Slot machines are the most popular form of gambling in the world. It’s easy to play them, which is why they’re so popular. But what is a slot machine’s hit rate? First off, let’s get one thing straight: there is no such thing as a slot machine with a 100% hit rate. That would be impossible because it would mean that every time you bet on it, you would win money.

**What is Hit Rate?**

Hit rate is a term used in the slot machine community. Hit rate is the amount of time it takes for a slot machine to payout, compared to how long you play. So, if you play for 20 hours and lose every single hand, your hit rate would be 0%. If you played 1 hour and won every hand, your hit rate would be 100%. The average hit frequency is calculated by taking the total number of payouts divided by the total amount wagered over that period of time.

**Key points**

- It is the amount of time it takes for a slot machine to payout, compared to how long you play.
- It is important to know when you are playing a slot machine.
- It is a major factor in determining how much money you can expect to win over time.

**How to Calculate the Hit Rate of a Slot Machine**

To calculate the hit rate of a slot machine, you’ll need to divide the payout percentage by either:

- the payout percentage
- the number of spins.

In this case, we know that our machine has a higher average return rate than most video slots out there and its hit rate is quite high!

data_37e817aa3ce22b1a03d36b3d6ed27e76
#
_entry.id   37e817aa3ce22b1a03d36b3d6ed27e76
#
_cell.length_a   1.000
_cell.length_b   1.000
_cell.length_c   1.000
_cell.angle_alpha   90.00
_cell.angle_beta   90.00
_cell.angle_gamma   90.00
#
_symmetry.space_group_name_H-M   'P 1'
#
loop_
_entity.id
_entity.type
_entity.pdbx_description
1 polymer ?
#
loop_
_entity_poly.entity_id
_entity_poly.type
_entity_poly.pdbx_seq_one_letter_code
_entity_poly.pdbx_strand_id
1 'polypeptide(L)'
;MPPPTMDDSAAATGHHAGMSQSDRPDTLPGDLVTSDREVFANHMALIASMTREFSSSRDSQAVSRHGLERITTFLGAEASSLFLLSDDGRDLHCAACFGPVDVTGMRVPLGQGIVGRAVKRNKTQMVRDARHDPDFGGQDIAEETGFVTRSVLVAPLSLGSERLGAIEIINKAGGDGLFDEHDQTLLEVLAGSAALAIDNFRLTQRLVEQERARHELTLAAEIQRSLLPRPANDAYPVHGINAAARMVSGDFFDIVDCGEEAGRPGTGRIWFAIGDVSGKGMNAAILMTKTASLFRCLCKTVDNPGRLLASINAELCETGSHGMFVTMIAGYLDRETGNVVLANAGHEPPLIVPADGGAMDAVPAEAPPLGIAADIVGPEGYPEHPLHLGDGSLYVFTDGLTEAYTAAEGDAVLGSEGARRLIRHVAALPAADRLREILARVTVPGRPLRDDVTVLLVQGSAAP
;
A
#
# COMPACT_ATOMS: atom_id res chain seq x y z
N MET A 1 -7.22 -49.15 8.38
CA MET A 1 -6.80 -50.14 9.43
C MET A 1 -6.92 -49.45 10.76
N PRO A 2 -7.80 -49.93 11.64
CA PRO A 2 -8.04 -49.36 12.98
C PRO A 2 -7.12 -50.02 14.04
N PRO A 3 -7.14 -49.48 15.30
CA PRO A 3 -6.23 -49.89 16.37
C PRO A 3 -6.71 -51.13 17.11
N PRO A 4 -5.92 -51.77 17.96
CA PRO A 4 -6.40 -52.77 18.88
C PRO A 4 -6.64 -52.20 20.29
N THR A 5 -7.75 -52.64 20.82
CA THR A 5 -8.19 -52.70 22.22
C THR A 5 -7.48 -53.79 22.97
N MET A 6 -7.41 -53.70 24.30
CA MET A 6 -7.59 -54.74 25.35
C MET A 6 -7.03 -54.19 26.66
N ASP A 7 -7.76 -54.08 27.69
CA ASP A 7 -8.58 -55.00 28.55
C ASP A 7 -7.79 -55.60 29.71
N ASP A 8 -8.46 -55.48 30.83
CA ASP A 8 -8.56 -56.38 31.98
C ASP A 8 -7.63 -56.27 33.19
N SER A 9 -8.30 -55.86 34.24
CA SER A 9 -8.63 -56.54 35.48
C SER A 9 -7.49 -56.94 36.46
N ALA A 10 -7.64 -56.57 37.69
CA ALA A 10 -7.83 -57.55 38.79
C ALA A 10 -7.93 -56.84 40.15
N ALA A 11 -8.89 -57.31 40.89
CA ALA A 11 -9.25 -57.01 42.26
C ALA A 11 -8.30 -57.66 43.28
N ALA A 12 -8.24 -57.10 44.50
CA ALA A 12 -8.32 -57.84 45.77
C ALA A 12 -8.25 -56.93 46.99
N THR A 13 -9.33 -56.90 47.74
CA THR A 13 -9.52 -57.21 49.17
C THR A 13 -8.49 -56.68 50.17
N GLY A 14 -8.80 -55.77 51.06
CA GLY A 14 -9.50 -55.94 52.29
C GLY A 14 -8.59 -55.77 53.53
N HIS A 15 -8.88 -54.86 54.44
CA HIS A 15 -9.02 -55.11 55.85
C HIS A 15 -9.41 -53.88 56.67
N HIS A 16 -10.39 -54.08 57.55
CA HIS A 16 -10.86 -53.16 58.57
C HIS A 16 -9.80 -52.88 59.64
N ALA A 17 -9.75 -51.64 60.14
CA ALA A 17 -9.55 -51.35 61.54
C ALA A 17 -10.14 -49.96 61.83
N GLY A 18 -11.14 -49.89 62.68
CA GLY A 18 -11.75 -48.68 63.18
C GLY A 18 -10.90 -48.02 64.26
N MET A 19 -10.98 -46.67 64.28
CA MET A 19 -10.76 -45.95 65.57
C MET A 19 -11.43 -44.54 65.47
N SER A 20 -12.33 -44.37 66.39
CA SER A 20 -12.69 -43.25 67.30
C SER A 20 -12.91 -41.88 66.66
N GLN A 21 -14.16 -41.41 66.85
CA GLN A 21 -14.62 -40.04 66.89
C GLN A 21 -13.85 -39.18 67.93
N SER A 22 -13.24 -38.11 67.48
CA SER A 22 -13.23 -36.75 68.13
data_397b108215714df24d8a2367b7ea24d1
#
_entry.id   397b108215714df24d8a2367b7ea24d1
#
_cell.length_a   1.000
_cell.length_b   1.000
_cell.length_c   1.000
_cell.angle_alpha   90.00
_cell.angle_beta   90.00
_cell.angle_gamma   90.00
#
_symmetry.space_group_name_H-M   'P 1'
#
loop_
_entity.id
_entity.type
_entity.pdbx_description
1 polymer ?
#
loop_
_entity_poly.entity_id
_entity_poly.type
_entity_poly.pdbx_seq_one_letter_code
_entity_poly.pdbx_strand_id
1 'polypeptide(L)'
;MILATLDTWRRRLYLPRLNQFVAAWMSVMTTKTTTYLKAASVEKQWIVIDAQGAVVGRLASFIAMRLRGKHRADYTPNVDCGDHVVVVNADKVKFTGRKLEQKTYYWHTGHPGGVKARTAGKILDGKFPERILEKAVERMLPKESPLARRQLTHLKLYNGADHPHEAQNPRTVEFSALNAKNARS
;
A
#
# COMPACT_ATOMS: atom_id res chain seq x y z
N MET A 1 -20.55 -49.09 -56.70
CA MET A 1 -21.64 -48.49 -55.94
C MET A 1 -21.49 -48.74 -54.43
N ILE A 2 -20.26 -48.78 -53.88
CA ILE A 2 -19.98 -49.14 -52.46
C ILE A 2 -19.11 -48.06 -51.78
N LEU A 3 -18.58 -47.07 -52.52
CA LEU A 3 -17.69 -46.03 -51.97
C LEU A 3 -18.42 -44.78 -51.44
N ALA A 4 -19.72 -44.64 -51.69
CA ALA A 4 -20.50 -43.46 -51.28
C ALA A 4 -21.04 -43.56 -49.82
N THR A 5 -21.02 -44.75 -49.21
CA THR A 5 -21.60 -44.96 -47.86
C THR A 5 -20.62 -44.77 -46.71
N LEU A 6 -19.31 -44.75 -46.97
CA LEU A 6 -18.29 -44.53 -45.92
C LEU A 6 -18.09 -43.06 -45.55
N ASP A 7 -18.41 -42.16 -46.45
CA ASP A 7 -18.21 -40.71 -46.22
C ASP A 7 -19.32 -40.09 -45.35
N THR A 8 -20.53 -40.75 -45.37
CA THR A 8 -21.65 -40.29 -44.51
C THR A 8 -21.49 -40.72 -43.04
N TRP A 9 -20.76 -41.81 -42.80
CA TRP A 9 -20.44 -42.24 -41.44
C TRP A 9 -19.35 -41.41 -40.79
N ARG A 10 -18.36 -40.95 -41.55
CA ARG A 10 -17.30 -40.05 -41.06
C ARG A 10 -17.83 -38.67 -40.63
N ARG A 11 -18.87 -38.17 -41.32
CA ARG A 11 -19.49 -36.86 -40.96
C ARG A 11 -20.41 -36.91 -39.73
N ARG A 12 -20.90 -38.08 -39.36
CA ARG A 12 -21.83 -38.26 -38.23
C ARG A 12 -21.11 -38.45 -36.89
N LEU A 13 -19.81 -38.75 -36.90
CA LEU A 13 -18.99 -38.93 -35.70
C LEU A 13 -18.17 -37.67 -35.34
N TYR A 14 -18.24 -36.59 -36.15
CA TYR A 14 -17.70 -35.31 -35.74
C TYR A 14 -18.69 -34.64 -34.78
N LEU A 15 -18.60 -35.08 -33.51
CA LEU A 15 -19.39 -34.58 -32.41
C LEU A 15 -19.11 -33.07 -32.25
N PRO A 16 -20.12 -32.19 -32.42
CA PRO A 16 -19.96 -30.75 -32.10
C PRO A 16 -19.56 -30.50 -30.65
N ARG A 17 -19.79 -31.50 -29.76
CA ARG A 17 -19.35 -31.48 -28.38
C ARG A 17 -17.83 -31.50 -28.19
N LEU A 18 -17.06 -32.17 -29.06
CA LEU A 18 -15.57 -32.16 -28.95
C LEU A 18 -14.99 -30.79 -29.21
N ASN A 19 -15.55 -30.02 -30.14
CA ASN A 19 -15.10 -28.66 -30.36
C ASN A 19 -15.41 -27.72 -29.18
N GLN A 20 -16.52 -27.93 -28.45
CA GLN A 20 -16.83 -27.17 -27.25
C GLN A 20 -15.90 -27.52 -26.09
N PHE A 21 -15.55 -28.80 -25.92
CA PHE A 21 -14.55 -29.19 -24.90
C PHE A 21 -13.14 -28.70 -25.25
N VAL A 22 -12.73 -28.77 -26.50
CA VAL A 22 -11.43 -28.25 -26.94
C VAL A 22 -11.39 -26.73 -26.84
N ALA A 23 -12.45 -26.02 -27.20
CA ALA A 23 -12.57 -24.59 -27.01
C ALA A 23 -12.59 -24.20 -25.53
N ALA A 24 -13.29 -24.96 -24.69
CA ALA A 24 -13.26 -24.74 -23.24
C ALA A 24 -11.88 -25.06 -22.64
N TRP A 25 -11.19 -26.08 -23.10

The hit rate of a slot machine is the amount of time it takes for a slot machine to payout, compared to how long you play. For example, if there are 100 symbols on your reel and each symbol has two different outcomes (for example: cherry = 2x multiplier, lemon = 3x multiplier), then your hit rate would be 0.025%. This means that every 25 spins will give you one payout when all 100 symbols land in their respective positions.

The formula for calculating your hit frequency is as follows: Hit Rate = (Average Payout + Average Losses) / Spins Per Hour. The average loss per spin will always be either $0 or $1 because this represents exactly half of what’s left after wins are taken into account(by design). On average though, most people will lose more than they win on any given game session.